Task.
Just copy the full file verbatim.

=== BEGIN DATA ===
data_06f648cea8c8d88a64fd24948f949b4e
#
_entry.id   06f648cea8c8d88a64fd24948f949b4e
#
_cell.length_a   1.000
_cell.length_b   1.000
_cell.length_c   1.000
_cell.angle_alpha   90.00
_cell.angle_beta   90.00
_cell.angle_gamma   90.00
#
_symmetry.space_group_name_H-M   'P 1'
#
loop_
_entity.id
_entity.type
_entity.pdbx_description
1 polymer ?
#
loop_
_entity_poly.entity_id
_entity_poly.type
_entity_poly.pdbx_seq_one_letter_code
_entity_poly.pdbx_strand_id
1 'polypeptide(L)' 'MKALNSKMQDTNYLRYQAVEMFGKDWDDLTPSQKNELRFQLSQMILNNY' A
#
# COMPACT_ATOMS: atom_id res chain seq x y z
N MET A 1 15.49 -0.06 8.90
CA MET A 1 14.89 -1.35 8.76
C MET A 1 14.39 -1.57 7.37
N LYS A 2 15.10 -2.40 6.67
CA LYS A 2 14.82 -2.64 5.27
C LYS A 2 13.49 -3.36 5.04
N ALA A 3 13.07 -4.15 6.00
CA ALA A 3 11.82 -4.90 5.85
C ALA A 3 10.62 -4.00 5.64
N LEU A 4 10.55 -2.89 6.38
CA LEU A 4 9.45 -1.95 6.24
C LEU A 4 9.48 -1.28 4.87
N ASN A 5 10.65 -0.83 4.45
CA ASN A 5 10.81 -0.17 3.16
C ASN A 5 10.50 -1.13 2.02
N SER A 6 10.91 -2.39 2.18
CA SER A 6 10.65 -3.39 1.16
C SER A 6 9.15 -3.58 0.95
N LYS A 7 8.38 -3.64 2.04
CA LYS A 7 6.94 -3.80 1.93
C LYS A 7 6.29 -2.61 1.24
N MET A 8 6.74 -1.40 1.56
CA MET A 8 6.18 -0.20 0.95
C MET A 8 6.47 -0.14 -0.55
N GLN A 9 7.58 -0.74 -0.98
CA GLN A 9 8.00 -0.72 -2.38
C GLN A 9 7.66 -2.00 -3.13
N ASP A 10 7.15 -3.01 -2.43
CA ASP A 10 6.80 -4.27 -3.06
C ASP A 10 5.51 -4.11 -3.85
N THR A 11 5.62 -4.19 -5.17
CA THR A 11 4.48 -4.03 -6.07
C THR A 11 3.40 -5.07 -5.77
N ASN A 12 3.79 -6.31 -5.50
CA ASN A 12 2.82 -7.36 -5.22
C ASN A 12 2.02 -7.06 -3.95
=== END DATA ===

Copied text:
data_06f648cea8c8d88a64fd24948f949b4e
#
_entry.id   06f648cea8c8d88a64fd24948f949b4e
#
_cell.length_a   1.000
_cell.length_b   1.000
_cell.length_c   1.000
_cell.angle_alpha   90.00
_cell.angle_beta   90.00
_cell.angle_gamma   90.00
#
_symmetry.space_group_name_H-M   'P 1'
#
loop_
_entity.id
_entity.type
_entity.pdbx_description
1 polymer ?
#
loop_
_entity_poly.entity_id
_entity_poly.type
_entity_poly.pdbx_seq_one_letter_code
_entity_poly.pdbx_strand_id
1 'polypeptide(L)' 'MKALNSKMQDTNYLRYQAVEMFGKDWDDLTPSQKNELRFQLSQMILNNY' A
#
# COMPACT_ATOMS: atom_id res chain seq x y z
N MET A 1 15.49 -0.06 8.90
CA MET A 1 14.89 -1.35 8.76
C MET A 1 14.39 -1.57 7.37
N LYS A 2 15.10 -2.40 6.67
CA LYS A 2 14.82 -2.64 5.27
C LYS A 2 13.49 -3.36 5.04
N ALA A 3 13.07 -4.15 6.00
CA ALA A 3 11.82 -4.90 5.85
C ALA A 3 10.62 -4.00 5.64
N LEU A 4 10.55 -2.89 6.38
CA LEU A 4 9.45 -1.95 6.24
C LEU A 4 9.48 -1.28 4.87
N ASN A 5 10.65 -0.83 4.45
CA ASN A 5 10.81 -0.17 3.16
C ASN A 5 10.50 -1.13 2.02
N SER A 6 10.91 -2.39 2.18
CA SER A 6 10.65 -3.39 1.16
C SER A 6 9.15 -3.58 0.95
N LYS A 7 8.38 -3.64 2.04
CA LYS A 7 6.94 -3.80 1.93
C LYS A 7 6.29 -2.61 1.24
N MET A 8 6.74 -1.40 1.56
CA MET A 8 6.18 -0.20 0.95
C MET A 8 6.47 -0.14 -0.55
N GLN A 9 7.58 -0.74 -0.98
CA GLN A 9 8.00 -0.72 -2.38
C GLN A 9 7.66 -2.00 -3.13
N ASP A 10 7.15 -3.01 -2.43
CA ASP A 10 6.80 -4.27 -3.06
C ASP A 10 5.51 -4.11 -3.85
N THR A 11 5.62 -4.19 -5.17
CA THR A 11 4.48 -4.03 -6.07
C THR A 11 3.40 -5.07 -5.77
N ASN A 12 3.79 -6.31 -5.50
CA ASN A 12 2.82 -7.36 -5.22
C ASN A 12 2.02 -7.06 -3.95